On 20 April, Larysa Melnychuk, Founder and CEO at FP&A Trends, hosted an insightful global webinar where practitioners shared their views on FP&A transformation and also some case studies on how technology can enhance this process.
FP&A Maturity Model
FP&A Transformation has been taking place for some time, with teams moving from the Traditional FP&A Model to the extended FP&A (xP&A) Model. This represents a move from scheduled to on-demand planning, from one scenario to multiple scenarios and from finance to entire company planning.
FP&A transformation journeys are different for each organisation, but there are some features that are common, and the trends are global. The FP&A Maturity Model can help identify where your company currently stands and determine the steps that can take you forward.
In the polling question, 87% of webinar attendees identified their organisation as being at the basic to defined states of the model.
FP&A Transformation Roadmap
Presented by Vignesh Dumonceau, CFO of Flex Switzerland, Flex.
As we face increasing complexity and volatility, FP&A teams are required to adapt to deliver their objectives, influence financial health, support insightful decisions and nurture the growth of the organisation.
FP&A is moving from a traditional reporting-based approach to a strategic and business partnering approach. They are not only analysing results and variances but identifying which levers can be pushed and pulled to influence the results and providing deeper insights. For example, when looking at unit profitability, to deep dive into customer category, or specific product line, with the ability to zoom in and zoom out of different levels of data, and to integrate information that sits outside of finance, including those external to the organisation.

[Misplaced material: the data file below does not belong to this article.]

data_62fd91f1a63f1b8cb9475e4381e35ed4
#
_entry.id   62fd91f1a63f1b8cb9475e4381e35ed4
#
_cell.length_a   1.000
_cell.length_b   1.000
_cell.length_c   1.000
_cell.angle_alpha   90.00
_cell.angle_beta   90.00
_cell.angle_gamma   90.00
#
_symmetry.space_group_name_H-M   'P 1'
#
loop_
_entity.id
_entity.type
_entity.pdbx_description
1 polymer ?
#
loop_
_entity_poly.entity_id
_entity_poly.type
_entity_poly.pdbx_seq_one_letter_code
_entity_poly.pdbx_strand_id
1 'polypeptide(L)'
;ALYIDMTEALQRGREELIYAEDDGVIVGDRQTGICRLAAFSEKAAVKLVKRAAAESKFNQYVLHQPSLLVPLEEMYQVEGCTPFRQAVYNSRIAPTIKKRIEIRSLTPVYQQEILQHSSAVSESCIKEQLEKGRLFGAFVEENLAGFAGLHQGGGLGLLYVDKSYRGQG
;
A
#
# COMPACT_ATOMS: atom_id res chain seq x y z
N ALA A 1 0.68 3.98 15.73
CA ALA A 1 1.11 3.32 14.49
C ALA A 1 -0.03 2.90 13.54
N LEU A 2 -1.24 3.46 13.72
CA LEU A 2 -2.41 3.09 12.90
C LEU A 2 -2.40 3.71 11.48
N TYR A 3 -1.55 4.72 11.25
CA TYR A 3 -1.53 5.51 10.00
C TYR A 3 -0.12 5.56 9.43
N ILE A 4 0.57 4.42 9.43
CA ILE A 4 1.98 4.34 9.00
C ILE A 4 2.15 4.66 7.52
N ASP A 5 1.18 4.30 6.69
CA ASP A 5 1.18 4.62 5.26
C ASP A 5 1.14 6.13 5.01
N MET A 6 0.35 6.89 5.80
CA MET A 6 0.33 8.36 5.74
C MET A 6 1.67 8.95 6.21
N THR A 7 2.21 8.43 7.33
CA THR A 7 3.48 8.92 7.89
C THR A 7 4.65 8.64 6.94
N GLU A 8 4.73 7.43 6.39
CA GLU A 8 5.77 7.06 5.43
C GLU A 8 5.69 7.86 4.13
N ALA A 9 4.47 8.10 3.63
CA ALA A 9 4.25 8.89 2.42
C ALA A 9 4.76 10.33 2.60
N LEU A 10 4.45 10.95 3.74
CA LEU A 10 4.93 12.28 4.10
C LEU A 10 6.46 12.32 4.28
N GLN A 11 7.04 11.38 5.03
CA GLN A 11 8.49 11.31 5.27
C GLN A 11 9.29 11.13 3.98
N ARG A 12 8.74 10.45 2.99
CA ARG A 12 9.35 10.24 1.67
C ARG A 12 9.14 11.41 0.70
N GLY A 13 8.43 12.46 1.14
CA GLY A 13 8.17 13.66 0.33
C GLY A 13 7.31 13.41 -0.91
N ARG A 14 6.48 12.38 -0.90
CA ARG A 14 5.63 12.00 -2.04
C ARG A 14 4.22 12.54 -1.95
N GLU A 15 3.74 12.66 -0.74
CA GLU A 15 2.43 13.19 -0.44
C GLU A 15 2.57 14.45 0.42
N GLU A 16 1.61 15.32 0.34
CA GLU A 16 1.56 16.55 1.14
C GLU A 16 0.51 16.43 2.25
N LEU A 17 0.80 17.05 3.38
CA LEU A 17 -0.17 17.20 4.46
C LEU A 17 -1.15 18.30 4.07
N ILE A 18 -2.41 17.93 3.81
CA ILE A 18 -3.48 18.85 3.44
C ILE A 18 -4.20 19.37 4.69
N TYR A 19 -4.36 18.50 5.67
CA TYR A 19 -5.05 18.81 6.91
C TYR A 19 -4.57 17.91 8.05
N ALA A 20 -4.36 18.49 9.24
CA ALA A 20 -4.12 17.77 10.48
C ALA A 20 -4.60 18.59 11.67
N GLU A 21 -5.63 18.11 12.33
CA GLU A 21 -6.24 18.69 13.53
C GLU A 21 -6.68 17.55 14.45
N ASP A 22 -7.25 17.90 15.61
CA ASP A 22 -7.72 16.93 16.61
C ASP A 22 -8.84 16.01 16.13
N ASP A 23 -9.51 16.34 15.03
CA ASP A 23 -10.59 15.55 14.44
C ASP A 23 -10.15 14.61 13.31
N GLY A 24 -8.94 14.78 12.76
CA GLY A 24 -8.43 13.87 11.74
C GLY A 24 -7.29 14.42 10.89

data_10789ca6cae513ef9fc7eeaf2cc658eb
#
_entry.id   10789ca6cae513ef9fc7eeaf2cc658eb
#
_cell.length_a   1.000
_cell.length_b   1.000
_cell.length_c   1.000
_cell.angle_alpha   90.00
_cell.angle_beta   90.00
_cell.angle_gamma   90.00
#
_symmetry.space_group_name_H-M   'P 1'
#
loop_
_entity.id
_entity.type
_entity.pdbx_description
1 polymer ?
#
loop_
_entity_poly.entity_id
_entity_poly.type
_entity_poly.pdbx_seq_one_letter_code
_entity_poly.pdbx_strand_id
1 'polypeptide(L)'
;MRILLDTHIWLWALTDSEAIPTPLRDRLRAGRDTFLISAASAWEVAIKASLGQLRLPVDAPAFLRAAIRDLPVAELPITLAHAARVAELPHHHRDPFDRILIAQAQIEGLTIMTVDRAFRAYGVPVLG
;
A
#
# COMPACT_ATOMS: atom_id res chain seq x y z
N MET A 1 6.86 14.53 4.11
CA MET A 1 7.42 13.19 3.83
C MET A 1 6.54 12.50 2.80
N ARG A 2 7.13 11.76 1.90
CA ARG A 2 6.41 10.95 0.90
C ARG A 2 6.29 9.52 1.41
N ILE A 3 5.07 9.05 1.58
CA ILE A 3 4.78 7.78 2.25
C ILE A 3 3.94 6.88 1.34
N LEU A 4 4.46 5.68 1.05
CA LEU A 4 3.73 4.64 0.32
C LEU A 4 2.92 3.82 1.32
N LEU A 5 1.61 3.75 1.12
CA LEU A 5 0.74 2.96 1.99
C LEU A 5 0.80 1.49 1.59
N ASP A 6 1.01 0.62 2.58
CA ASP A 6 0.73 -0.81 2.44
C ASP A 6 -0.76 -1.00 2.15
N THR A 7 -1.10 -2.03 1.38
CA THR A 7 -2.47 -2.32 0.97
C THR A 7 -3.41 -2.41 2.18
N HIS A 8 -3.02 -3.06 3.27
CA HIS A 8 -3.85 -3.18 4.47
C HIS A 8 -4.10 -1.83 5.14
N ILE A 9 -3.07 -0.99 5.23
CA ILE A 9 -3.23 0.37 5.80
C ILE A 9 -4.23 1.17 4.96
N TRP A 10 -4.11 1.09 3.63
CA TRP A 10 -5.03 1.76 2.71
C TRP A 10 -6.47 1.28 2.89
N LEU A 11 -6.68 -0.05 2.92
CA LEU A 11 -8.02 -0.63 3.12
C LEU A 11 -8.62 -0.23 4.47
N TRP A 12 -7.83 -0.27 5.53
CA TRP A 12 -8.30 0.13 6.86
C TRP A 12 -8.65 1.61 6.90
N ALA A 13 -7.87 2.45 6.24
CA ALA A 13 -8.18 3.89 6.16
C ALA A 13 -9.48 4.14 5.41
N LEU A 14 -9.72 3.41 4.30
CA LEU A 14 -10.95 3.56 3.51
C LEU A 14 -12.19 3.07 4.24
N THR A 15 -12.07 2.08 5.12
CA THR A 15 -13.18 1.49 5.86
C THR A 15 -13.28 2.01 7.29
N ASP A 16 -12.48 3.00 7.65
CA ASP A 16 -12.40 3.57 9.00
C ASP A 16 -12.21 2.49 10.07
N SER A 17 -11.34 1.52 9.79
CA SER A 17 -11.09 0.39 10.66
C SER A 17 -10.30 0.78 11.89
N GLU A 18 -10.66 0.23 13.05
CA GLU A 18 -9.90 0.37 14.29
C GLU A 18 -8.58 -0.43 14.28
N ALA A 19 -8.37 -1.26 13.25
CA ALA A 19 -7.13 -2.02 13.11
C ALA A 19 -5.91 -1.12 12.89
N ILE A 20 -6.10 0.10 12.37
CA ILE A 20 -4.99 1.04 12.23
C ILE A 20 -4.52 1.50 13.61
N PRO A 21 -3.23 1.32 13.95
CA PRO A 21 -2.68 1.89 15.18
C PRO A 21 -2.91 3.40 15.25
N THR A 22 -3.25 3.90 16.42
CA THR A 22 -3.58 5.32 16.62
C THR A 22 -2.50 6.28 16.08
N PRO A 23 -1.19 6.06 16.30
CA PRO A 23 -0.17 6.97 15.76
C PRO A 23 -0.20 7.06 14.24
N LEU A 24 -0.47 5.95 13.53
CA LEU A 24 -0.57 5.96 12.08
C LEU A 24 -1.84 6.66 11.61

In his presentation, Vignesh shared an FP&A transformation roadmap that can help practitioners to embrace the journey:
- Create a strategic plan and customer/market-centric FP&A organisation. This will show where the organisation is heading for the next 5-6 years and will help the company define the customer proposition and how resources are deployed.
- Define, analyse and set up an integrated and cohesive process. This will enable goal congruence to be achieved across the organisation.
- Establish a technological roadmap based on budget, skills and need. FP&A needs to ensure that the type of systems is fit for purpose and adapted to the goals set.
- Train, develop and promote skills and continuous improvement projects and processes. Training people to use systems and process will move them from number-crunching to an interpretative standpoint, that will support the business by delivering insights.
How Can Technology Enhance FP&A Transformation
Presented by Lawrence Serven, Regional Director and Thought Leader, Board International
In his presentation, Lawrence looked at four different case studies.
Case Study 1: Scenario Management at Coca Cola
According to John Murphy, CFO Coca Cola Company, scenario management is different to scenario planning. It is not just running a model and determining the impact on the P&L of different what-if scenarios. It tries to identify the likely actions of the organisation and having a suitable plan available and implementable in case a scenario occurs. Scenario management is not about creating a thousand scenarios but rather focusing on key risks and opportunities.
When Coco-Cola considers launching a new product, opening a new warehouse, running a promotional campaign or if there was a need to downsize, a box is put around them as initiatives or projects, and the impact to the P&L is determined (both revenue and cost to derive a bottom-line perspective). Under each scenario, the relevant initiatives can then be included.
It does not provide a complete answer, but it gets people to think beyond if this one thing changes in our model what is the P&L impact, to how would we respond to it from an operational perspective.